80. 80

    Lucas JS, Zhang Y, Dudko OK, Murre C. 3D trajectories adopted by coding and regulatory DNA elements: First-passage times for genomic interactions. Cell. 2014; 158(2):339–52.

    CAS  PubMed  PubMed Central  Article  Google Scholar 

  81. 81

    Shin Y, Chang YC, Lee DSW, Berry J, Sanders DW, Ronceray P, Wingreen NS, Haataja M, Brangwynne CP. Liquid Nuclear Condensates Mechanically Sense and Restructure the Genome. Cell. 2018; 175(6):1481–149113.

    CAS  PubMed  PubMed Central  Article  Google Scholar 

  82. 82

    Wang GP, Ciuffi A, Leipzig J, Berry CC, Bushman FD. HIV integration site selection : Analysis by massively parallel pyrosequencing reveals association with epigenetic modifications. Genome Res. 2007; 17:1186–94.

    CAS  PubMed  PubMed Central  Article  Google Scholar 

  83. 83

    Marini B, Kertesz-Farkas A, Ali H, Lucic B, Lisek K, Manganaro L, Pongor S, Luzzati R, Recchia A, Mavilio F, Giacca M, Lusic M. Nuclear architecture dictates HIV-1 integration site selection. Nature. 2015; 521(7551):227–31.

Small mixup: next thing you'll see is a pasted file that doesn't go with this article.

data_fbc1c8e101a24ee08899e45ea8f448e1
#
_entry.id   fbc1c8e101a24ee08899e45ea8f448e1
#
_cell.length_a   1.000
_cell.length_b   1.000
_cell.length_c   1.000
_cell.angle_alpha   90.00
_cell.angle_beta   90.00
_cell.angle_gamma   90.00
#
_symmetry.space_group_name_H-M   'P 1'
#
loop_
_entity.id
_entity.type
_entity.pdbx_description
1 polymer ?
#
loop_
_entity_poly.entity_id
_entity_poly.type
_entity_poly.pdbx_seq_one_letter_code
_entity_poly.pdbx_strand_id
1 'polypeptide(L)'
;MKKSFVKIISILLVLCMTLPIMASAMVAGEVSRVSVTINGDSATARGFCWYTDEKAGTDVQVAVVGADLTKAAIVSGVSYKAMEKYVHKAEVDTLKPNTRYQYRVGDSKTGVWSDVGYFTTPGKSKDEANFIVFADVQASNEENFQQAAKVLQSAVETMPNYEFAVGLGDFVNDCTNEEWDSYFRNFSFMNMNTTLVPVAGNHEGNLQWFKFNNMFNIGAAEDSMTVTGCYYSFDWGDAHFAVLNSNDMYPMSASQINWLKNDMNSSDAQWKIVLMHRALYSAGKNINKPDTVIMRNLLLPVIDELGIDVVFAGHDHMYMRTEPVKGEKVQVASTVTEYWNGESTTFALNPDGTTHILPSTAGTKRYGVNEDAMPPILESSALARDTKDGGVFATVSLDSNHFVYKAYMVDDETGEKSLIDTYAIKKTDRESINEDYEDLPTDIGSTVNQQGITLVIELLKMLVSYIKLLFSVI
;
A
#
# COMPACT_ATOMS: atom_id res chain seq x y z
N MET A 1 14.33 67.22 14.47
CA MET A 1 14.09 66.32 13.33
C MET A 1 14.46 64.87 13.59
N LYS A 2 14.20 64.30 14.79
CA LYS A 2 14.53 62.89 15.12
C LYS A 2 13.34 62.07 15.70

CAS  PubMed  Article  Google Scholar 

  84. 84

    Pruss D, Bushman F, Wolffe A. Human immunodeficiency virus integrase directs integration to sites of severe DNA distortion within the nucleosome core. Proc Natl Acad Sci USA. 1994; 91(June):5913–7.

    CAS  PubMed  Article  Google Scholar 

  85. 85

    Pruss D, Reeves R, Bushman F, Wolffe A. The influence of DNA and nucleosome structure on integration events directed by HIV integrase,. J Biol Chem. 1994; 269(40):25031–41.

    CAS  PubMed  Google Scholar 

  86. 86

    Lucic B, Chen H-C, Kuzman M, Zorita E, Wegner J, Minneker V, Wang W, Fronza R, Laufs S, Schmidt M, Stadhouders R, Roukos V, Vlahovicek K, Filion GJ, Lusic M. Spatially clustered loci with multiple enhancers are frequent targets of HIV-1 integration. Nat Commun. 2019; 10(1).

  87. 87

    Ciuffi A, Llano M, Poeschla E, Hoffmann C, Leipzig J, Shinn P, Ecker JR, Bushman F. A role for LEDGF/p75 in targeting HIV DNA integration. Nat Med. 2005; 11(12):1287–9.

    CAS  PubMed  Article  Google Scholar 

  88. 88

    Schrijvers R, Vets S, De Rijck J, Malani N, Bushman FD, Debyser Z, Gijsbers R. HRP-2 determines HIV-1 integration site selection in LEDGF/p75 depleted cells. Retrovirology. 2012; 9:1–7.